The Difference Between Collateral And Security | Propertylogy

The Difference Between Collateral And Security

By on May 14, 2019

When we talk about assets that are pledged to a lender to secure a loan, we often refer to the assets as collateral or security.

It’s almost as if the two words refer to the same thing and can be used in sentences interchangeably.

This is partly due to terms like “secured loan” or “loan secured by property” often being used when the topic of home mortgages are being discussed.

For example, security instrument is also a term meant to represent an asset (like a house) being used to secure a loan.

So people understandably use the term “security” to mean the real property being pledged as a house being secured would be the “security”.

There is really no problem when using either terms in conversation as long as all parties understand what they are meant to convey.

However in language and legal terms, collateral and security have different meanings.


A collateral refers to any assets that are used by a borrower to secure a loan from a lender.

This means that should a home loan be approved and the borrower defaults, then the lender has the right to commence legal proceedings to foreclose the house and auction it off to settle the debts.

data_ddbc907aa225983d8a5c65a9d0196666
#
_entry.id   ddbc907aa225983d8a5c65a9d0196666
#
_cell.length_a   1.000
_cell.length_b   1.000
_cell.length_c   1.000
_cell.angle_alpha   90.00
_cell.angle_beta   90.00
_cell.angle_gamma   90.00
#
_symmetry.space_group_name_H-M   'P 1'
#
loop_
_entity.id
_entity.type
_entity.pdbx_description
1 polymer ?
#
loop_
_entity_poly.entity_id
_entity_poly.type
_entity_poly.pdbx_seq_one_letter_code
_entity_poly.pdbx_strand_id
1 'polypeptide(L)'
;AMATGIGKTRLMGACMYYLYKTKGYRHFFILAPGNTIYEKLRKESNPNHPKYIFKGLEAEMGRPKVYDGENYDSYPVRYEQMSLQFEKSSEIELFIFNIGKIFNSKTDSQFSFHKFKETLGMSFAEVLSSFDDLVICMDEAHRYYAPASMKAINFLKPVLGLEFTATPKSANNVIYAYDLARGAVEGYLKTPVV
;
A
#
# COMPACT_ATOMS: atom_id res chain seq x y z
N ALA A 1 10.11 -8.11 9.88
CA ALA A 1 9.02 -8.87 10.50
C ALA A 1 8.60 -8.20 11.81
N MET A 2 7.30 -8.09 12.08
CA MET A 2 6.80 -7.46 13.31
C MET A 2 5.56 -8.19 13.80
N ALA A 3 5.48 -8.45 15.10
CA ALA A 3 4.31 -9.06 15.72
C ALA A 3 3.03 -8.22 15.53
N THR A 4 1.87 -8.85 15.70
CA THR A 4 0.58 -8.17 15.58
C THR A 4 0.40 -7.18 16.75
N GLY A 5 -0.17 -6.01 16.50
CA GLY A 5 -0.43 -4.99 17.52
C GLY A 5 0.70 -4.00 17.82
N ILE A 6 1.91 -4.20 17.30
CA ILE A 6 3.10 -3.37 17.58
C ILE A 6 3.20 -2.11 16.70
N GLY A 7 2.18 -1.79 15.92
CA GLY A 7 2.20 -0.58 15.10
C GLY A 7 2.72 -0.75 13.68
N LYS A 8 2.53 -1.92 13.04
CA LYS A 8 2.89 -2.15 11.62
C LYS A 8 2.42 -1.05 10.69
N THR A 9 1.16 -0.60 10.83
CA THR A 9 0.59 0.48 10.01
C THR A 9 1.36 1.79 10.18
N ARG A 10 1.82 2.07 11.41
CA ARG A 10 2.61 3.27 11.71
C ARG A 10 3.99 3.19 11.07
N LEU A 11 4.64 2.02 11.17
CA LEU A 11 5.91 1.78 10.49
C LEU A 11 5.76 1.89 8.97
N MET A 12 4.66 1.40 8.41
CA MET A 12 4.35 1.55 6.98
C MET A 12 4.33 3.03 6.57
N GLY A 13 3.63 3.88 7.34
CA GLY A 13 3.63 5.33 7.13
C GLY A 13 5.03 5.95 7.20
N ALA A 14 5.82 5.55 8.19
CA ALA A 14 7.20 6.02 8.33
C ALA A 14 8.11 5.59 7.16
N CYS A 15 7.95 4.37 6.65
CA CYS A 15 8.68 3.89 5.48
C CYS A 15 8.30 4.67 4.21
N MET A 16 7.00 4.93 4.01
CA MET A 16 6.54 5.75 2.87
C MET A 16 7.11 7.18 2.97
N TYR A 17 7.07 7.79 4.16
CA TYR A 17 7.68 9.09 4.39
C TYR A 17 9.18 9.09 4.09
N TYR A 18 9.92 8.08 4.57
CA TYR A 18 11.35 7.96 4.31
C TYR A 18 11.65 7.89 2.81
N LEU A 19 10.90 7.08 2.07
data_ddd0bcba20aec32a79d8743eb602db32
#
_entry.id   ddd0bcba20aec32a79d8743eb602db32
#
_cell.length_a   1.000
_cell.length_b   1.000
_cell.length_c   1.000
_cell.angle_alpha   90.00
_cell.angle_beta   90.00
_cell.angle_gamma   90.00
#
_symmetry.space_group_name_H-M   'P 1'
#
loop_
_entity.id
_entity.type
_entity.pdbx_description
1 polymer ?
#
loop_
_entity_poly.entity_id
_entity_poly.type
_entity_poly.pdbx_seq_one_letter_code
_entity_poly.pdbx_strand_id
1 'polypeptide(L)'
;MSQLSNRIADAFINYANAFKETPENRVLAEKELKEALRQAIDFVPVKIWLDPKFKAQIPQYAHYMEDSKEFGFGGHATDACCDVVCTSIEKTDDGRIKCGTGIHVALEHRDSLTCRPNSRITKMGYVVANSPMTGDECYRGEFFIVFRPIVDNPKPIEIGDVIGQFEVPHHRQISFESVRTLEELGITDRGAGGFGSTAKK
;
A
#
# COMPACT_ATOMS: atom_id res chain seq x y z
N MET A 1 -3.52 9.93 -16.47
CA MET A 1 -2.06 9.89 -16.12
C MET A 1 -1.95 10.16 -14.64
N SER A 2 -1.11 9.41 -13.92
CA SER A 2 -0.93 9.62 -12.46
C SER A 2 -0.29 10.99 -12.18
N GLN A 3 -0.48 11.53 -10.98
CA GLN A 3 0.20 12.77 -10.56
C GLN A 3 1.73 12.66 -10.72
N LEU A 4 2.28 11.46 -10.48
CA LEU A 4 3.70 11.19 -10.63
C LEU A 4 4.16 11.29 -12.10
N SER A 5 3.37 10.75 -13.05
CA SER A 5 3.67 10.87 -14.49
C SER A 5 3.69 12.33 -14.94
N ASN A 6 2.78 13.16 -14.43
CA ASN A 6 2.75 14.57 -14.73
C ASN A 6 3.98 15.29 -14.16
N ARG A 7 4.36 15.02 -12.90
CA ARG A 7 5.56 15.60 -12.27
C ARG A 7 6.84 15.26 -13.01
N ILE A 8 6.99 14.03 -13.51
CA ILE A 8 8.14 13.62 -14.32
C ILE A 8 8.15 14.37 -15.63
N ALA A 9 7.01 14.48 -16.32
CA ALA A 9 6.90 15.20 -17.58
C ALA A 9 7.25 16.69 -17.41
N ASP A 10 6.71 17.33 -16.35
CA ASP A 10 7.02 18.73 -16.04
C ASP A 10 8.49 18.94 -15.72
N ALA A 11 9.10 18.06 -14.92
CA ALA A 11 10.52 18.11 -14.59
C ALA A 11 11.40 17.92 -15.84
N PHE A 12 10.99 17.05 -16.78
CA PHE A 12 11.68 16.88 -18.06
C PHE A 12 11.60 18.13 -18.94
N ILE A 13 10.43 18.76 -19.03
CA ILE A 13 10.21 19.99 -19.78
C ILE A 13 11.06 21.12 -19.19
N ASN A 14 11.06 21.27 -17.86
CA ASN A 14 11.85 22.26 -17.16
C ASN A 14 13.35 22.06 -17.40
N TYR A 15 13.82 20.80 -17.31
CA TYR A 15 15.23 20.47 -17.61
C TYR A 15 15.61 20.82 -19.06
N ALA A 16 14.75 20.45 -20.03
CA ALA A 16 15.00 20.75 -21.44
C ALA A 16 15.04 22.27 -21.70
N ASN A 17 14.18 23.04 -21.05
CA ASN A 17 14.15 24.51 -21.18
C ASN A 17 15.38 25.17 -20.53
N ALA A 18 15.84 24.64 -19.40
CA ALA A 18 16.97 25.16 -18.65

This is the same with other assets that are collateralized for a loan.

Some common examples of collateral are cars, antiques, art, land, etc.


A security also refers to assets used by a borrower to secure a loan.

The difference this time, is that these assets are financial assets like bonds, stocks, equities, etc.

This means that real estate by definition is not a security in a mortgage. REITs on the other hand, can be a security.

What does this mean?

The biggest takeaway from all these is that a security is a collateral, but a collateral is not necessarily a security.

Real estate and a portfolio of stocks can both be pledged to a bank as collateral for a secured loan.

But real estate is not a security, and the portfolio can be described as both a collateral and a security.

Using a portfolio of equities as collateral can have it’s advantages against property.

And this is that they have fluctuating value and might even have dividends which the borrower would financially benefit from.

The argument against this is that a house can also appreciate in value and enable an owner to collect rental income.

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